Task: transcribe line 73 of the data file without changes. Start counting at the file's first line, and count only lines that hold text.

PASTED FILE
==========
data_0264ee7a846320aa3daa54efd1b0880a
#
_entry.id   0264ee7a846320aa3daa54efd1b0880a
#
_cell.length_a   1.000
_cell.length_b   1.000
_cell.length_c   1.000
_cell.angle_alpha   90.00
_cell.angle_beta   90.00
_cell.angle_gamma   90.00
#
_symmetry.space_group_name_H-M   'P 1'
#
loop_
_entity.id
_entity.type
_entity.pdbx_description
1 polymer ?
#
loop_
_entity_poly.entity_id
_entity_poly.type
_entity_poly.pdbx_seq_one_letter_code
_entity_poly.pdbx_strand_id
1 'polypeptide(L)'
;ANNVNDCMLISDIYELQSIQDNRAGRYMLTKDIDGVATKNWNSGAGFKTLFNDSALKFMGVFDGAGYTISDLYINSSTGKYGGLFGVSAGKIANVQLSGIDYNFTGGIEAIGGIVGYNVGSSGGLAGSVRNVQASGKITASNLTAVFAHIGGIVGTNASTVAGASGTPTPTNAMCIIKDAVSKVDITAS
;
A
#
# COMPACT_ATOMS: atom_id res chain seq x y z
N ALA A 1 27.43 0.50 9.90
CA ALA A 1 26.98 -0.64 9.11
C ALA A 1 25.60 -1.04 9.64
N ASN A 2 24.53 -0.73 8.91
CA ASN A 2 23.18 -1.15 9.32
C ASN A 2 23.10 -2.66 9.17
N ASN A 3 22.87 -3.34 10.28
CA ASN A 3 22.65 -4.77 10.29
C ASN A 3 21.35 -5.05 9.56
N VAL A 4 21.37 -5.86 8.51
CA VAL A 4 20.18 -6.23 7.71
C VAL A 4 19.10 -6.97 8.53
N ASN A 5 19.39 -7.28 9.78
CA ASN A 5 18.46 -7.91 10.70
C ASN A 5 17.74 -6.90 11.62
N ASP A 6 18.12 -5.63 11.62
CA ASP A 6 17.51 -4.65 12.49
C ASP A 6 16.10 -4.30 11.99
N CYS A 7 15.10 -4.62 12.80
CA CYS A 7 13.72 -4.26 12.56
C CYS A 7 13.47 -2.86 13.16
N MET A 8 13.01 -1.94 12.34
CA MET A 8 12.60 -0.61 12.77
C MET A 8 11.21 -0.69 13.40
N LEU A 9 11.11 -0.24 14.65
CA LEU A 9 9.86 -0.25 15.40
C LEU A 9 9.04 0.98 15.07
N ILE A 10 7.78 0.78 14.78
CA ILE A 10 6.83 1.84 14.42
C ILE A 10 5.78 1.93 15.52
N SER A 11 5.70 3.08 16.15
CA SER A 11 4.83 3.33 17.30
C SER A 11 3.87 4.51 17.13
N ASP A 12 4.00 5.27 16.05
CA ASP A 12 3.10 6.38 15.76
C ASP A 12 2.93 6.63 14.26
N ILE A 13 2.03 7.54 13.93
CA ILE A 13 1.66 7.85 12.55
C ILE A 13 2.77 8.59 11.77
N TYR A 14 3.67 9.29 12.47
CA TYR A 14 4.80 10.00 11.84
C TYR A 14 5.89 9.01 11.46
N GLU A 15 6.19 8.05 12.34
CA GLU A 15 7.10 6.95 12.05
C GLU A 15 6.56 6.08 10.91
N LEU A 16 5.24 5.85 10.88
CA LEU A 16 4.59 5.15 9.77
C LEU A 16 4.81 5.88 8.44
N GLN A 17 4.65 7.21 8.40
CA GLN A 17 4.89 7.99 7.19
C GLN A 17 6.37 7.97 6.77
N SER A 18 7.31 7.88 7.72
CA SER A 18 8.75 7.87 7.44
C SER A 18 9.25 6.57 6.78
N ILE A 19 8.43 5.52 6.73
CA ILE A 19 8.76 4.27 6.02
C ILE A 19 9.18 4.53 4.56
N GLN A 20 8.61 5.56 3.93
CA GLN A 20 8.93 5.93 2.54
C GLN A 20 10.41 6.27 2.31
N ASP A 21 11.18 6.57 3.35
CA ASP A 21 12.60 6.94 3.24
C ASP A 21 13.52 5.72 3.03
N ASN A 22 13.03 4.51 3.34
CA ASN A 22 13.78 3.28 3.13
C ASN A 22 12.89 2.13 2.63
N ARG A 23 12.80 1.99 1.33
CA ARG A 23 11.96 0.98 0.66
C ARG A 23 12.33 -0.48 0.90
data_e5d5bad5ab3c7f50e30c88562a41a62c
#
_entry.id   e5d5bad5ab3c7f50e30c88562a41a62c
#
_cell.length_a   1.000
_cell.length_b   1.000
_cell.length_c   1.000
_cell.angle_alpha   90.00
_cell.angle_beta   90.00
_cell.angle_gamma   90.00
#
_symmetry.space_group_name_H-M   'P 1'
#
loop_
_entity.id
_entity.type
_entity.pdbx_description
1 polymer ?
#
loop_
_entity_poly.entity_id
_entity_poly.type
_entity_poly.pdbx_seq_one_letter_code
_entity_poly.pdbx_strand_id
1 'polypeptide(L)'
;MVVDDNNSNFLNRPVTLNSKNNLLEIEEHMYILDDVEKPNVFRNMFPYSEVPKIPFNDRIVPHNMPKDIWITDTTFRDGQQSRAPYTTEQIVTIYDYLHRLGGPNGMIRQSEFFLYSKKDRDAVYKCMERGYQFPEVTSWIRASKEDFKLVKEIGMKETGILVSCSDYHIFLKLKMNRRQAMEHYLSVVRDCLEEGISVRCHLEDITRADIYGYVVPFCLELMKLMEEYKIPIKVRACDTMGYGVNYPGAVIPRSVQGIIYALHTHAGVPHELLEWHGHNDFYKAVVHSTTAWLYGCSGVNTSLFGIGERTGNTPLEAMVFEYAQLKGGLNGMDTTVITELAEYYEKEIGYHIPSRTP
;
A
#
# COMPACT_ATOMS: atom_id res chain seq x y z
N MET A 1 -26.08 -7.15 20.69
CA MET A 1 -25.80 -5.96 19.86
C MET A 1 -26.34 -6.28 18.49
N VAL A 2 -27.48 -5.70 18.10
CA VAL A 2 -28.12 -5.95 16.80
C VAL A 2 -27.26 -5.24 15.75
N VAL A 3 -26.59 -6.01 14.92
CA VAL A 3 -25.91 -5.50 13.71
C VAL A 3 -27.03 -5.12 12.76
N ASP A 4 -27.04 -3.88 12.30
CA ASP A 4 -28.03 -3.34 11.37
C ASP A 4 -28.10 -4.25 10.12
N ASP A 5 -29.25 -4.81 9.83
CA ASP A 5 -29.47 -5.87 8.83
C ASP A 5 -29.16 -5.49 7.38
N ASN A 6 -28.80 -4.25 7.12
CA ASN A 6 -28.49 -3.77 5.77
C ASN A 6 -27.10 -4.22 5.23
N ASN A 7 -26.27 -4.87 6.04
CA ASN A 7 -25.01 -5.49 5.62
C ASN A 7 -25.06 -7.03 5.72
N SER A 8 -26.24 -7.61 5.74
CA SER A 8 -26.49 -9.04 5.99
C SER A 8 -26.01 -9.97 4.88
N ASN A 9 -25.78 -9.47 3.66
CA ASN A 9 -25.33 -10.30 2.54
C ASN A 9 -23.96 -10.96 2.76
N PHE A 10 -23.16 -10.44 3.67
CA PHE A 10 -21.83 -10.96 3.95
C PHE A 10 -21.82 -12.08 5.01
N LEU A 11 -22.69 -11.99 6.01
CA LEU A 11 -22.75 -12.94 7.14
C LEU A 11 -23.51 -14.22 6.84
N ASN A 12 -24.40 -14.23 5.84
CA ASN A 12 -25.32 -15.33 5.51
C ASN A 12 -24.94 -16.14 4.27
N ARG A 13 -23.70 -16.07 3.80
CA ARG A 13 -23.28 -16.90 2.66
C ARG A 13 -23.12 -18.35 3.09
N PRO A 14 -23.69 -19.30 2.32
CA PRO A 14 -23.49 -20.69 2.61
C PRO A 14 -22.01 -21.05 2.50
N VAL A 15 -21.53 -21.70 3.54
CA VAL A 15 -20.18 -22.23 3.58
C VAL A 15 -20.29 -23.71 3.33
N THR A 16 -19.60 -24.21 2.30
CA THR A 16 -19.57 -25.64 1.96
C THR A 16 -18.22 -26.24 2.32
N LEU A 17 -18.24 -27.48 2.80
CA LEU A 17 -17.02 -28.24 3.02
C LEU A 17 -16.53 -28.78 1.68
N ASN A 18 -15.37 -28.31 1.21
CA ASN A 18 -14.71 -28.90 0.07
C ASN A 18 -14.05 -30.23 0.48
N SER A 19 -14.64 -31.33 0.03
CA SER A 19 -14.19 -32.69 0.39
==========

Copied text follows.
N GLU A 15 6.19 8.05 12.34